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NRL News
Page 17
February/March 2010
Volume 37
Issue 2-3

NEJM Study Offers More Proof Brain-Injured Patients
Often Misdiagnosed, Undervalued

BY Dave Andrusko

Researchers in Britain and Belgium have offered “a study to rekindle debate over life-sustaining care for those with grievous brain injuries,” finding that some “patients thought to be in a persistent vegetative state showed brain activity indicating awareness, intent and, in at least one case, a wish to communicate,” the Los Angeles Times has reported.

In a study posted online by the New England Journal of Medicine (NEJM), four of 23 patients “diagnosed as being in a vegetative state showed signs of consciousness on brain-imaging tests,” according to the Wall Street Journal’s Amy Dockser Marcus. “Even more significantly, one patient was able to answer yes and no questions using the researchers’ technique—indicating the potential for communication with people previously considered unresponsive.”

Joseph J. Fins, chief of the medical ethics division at Weill Cornell Medical College, New York, who was not involved in this study, told Marcus, “There has been a kind of nihilism towards these patients. This represents a cultural shift.”

The latter sentiment is most likely an exaggeration. But it is clear, as Marcus wrote, “The study is part of a growing body of work changing how people think about the vegetative state.”

Dr. Adrian Owen is one of the co-authors of the research. The study built on earlier work by Owen and his colleagues.

In 2006, a young woman—thought to be in a vegetative state—was placed in a functional magnetic resonance imaging scanner and asked to imagine herself exploring her home or playing tennis. As the New York Times described it, “When doctors asked her to think of playing tennis, areas of her motor cortex leapt to life. When asked to think of being in her house, spatial areas in the brain became active.”

Owen and researchers at the University of Liege in Belgium then heard from many other families eager to see if their own loved one would respond. The study discusses what they found in the first 54 patients. Twenty-three had been diagnosed as being in a “vegetative state” while the diagnosis of 31 was minimal consciousness.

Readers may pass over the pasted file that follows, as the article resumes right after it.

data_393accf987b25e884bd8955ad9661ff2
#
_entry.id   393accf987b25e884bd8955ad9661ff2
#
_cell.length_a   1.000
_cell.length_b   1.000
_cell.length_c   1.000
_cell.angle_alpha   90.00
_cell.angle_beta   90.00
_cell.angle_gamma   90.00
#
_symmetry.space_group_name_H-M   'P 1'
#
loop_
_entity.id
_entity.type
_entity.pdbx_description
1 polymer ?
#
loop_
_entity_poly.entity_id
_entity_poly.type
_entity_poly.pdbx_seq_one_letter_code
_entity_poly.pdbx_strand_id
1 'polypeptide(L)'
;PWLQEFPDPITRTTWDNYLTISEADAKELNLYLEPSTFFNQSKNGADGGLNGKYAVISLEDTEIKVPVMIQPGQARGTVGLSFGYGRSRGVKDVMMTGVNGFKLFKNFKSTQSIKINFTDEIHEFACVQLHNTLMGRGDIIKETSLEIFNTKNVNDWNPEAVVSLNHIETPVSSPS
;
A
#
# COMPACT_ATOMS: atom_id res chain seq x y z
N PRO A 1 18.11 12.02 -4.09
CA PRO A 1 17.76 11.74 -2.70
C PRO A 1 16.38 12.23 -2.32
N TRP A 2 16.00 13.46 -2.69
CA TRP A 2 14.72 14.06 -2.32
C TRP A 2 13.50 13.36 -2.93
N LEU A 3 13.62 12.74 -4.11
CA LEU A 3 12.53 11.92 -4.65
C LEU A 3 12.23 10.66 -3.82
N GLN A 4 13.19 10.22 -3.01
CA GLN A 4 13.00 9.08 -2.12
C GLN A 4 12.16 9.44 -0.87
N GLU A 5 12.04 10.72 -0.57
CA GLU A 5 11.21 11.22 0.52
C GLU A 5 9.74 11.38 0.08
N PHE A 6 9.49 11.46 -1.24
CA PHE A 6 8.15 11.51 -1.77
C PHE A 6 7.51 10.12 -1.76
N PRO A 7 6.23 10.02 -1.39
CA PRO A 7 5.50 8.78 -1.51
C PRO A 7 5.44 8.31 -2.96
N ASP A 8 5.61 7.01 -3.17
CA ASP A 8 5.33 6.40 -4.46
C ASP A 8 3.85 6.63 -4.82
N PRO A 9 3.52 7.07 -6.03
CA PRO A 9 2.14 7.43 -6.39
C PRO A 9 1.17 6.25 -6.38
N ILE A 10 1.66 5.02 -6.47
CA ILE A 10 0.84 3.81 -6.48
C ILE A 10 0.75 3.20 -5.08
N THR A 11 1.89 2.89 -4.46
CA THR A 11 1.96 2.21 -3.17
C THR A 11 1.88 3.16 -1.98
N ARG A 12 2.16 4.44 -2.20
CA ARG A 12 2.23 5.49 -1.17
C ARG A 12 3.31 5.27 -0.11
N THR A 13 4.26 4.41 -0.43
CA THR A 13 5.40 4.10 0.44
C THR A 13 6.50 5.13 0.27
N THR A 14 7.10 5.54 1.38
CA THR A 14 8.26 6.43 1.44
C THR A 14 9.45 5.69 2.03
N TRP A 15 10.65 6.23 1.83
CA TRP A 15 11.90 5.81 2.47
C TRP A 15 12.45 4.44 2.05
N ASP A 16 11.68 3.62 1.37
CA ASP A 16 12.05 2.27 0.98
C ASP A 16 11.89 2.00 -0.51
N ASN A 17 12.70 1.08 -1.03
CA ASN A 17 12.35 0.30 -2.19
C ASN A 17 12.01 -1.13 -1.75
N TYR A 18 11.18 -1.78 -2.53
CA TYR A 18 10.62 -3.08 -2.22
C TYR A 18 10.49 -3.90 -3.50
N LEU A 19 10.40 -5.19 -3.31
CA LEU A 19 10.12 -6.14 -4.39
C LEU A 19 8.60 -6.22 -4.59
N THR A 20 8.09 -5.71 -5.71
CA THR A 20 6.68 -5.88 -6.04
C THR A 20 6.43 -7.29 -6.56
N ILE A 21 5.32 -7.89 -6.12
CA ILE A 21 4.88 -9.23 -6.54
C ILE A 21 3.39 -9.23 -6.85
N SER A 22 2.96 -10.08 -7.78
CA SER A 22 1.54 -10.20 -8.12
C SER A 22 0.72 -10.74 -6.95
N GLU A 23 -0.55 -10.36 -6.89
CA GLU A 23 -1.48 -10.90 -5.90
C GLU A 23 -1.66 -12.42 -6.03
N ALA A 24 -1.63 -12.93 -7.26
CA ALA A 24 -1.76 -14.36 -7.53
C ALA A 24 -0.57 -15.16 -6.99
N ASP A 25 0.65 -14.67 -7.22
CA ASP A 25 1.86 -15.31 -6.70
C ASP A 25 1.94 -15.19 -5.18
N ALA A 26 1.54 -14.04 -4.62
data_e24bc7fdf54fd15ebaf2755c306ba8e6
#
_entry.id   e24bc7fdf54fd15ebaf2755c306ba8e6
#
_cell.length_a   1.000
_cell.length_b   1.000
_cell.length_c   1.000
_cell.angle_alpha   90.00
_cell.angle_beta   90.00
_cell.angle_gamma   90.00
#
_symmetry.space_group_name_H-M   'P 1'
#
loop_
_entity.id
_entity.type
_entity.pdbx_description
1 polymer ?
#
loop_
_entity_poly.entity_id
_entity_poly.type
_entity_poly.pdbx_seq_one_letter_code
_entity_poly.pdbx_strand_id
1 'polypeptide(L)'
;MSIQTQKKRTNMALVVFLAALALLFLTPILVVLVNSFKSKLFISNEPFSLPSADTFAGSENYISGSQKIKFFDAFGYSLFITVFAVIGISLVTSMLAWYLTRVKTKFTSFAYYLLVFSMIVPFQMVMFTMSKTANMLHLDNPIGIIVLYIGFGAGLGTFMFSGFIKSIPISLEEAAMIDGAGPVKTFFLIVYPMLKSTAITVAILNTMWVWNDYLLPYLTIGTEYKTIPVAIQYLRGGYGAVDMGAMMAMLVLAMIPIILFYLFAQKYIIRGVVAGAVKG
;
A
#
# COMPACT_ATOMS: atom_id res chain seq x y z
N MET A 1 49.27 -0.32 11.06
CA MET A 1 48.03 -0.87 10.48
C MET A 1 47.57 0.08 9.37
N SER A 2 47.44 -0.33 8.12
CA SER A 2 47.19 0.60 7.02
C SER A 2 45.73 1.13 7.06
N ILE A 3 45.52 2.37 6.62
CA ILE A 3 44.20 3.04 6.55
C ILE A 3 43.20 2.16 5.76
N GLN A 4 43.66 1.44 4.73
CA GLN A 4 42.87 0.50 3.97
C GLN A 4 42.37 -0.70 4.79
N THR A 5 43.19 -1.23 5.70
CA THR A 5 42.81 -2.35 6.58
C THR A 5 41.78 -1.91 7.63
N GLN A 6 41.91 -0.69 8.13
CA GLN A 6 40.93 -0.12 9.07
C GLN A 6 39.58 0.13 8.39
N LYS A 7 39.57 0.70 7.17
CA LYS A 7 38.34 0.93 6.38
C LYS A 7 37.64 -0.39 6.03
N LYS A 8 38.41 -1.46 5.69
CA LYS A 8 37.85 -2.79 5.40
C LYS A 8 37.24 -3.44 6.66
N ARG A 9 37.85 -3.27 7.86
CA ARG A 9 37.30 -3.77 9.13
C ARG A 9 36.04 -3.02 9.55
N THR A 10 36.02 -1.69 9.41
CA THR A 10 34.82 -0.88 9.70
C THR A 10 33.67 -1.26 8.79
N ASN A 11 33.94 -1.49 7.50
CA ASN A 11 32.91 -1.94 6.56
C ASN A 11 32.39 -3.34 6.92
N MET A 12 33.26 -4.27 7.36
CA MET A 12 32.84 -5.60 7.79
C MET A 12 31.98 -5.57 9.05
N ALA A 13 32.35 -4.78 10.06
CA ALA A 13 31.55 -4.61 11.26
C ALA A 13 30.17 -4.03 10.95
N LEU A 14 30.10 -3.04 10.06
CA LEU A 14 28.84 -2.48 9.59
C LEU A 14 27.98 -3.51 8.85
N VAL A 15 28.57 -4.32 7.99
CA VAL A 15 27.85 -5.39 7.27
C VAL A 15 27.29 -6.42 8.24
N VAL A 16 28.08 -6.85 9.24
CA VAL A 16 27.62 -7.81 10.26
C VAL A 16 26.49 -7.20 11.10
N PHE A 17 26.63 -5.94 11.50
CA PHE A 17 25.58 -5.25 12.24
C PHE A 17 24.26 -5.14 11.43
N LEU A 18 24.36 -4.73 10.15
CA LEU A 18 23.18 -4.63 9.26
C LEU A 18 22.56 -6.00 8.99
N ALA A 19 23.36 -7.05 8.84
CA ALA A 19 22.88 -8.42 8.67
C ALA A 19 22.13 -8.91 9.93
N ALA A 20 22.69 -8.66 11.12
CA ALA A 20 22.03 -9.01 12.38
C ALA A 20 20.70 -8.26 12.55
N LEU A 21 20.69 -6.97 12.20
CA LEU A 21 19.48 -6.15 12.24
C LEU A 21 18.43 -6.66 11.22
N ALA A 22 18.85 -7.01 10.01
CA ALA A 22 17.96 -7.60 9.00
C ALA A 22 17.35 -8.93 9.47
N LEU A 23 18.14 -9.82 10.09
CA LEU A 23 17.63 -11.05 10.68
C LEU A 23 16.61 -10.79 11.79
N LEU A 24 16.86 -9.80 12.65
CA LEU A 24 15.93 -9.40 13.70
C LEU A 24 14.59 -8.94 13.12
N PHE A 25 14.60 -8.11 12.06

The idea was to compare the patients’ responses with how the brains of normal volunteers put in the fMRIs fired up when asked to imagine themselves hitting a tennis ball or exploring their house room by room. (The fMRI technique highlights areas of the brain that receive increased blood flow when in use.)

Five of the patients responded identically to normal volunteers. Four had been diagnosed as being in a vegetative state; one was thought to be minimally conscious.

The more sensational headlines found in some accounts—“‘Vegetative state’ man responds to questions,” as CNN put it—talked about what happened next. Researchers tried to communicate with one patient, a 29-year-old man in Belgium. They asked him to associate thought about tennis with “yes,” and thoughts of touring his house with “no.”

He was then asked a series of yes/no questions about his life (e.g., his name). To be sure the patient was making conscious decisions, they switched the associations (e.g., “no” with tennis). He got them all right!

He could produce no communication with his body,” Owen told the Washington Post. “But he could systematically and repeatedly change his brain activity to indicate yes or no with 100 percent accuracy.”

Owen told CNN, “Not only did these scans tell us that the patient was not in a vegetative state but, more importantly, for the first time in five years, it provided the patient with a way of communicating his thoughts to the outside world.”

The NEJM study came “two months after a Belgian car crash victim whose condition was misdiagnosed as a vegetative state for 23 years was revealed to have been conscious the whole time,” wrote CNN’s Peter Wilkinson (see www.nrlc.org/News_and_Views/Nov09/nv112309part2.html).

At a minimum the recent research has thrown into question “the current bedside test for diagnosing mental state: checking whether patients’ eyes can track objects, and carefully looking for any signs—eye blinks, finger twitches—in response to questions or commands,” according to the New York Times. That’s part of the good news.

Of course, as is always the case, some responded by asking whether this might open a channel to inquire whether the person wanted to die! Others said this awareness applied only to a certain category of people with severe brain injuries, and certainly not Terri Schiavo!

Bioethicist Wesley J. Smith noted how every time such research is published, we are told somehow Terri’s case is “different.” On his blog he responded in two ways.

First, referring to the autopsy performed on Terri, Smith noted, “The report said her brain was consistent with either a PVS or minimally consciousness, and moreover, that such decisions are clinical, not subject to being decided upon autopsy.”

Second, as Smith keenly observed, “But this is the point. Conscious or unconscious, people should not have to earn the right to receive basic sustenance. What we did to Terri Schiavo was a blight on the legal system and bioethics. Pretending otherwise won’t make that stain go away.”